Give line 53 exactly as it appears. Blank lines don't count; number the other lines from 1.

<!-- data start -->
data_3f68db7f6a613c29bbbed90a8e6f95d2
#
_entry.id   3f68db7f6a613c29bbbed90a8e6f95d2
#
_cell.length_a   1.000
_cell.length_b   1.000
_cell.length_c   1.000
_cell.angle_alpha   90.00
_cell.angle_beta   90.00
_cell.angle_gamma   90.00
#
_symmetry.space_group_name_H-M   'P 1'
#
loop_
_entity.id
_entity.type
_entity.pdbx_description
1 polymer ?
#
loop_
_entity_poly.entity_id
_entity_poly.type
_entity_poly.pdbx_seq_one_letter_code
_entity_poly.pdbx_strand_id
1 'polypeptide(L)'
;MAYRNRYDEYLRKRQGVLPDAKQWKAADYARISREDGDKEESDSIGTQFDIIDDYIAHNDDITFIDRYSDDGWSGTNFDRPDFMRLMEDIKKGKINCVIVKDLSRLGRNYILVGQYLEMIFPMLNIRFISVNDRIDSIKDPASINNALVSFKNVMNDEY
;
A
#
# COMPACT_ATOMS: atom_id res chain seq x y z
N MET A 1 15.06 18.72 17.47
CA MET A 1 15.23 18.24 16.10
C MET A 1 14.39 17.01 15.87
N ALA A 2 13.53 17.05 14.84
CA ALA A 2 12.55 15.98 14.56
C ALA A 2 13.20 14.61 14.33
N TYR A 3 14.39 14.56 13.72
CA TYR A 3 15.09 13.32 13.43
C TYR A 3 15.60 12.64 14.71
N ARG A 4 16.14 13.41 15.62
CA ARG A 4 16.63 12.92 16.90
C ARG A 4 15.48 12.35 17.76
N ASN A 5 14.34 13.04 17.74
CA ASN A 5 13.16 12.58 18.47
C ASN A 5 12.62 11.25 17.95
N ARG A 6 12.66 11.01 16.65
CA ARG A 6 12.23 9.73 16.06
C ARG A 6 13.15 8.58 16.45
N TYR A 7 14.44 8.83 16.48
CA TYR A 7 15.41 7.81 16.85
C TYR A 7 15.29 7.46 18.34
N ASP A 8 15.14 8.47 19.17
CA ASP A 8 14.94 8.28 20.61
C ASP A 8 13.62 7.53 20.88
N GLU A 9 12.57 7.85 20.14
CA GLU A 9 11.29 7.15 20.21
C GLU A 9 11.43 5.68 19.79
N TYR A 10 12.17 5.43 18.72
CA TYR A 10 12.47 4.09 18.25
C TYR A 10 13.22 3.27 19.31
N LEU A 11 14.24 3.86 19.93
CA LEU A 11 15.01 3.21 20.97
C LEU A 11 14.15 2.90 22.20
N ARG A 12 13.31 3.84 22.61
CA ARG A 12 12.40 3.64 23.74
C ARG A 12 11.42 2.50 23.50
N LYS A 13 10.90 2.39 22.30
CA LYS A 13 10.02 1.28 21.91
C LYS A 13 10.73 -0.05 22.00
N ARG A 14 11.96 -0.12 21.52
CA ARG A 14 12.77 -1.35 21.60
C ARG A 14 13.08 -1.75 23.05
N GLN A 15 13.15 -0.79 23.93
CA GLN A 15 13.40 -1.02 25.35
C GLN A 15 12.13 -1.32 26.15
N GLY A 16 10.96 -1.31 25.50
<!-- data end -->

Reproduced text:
CA ASP A 8 14.94 8.28 20.61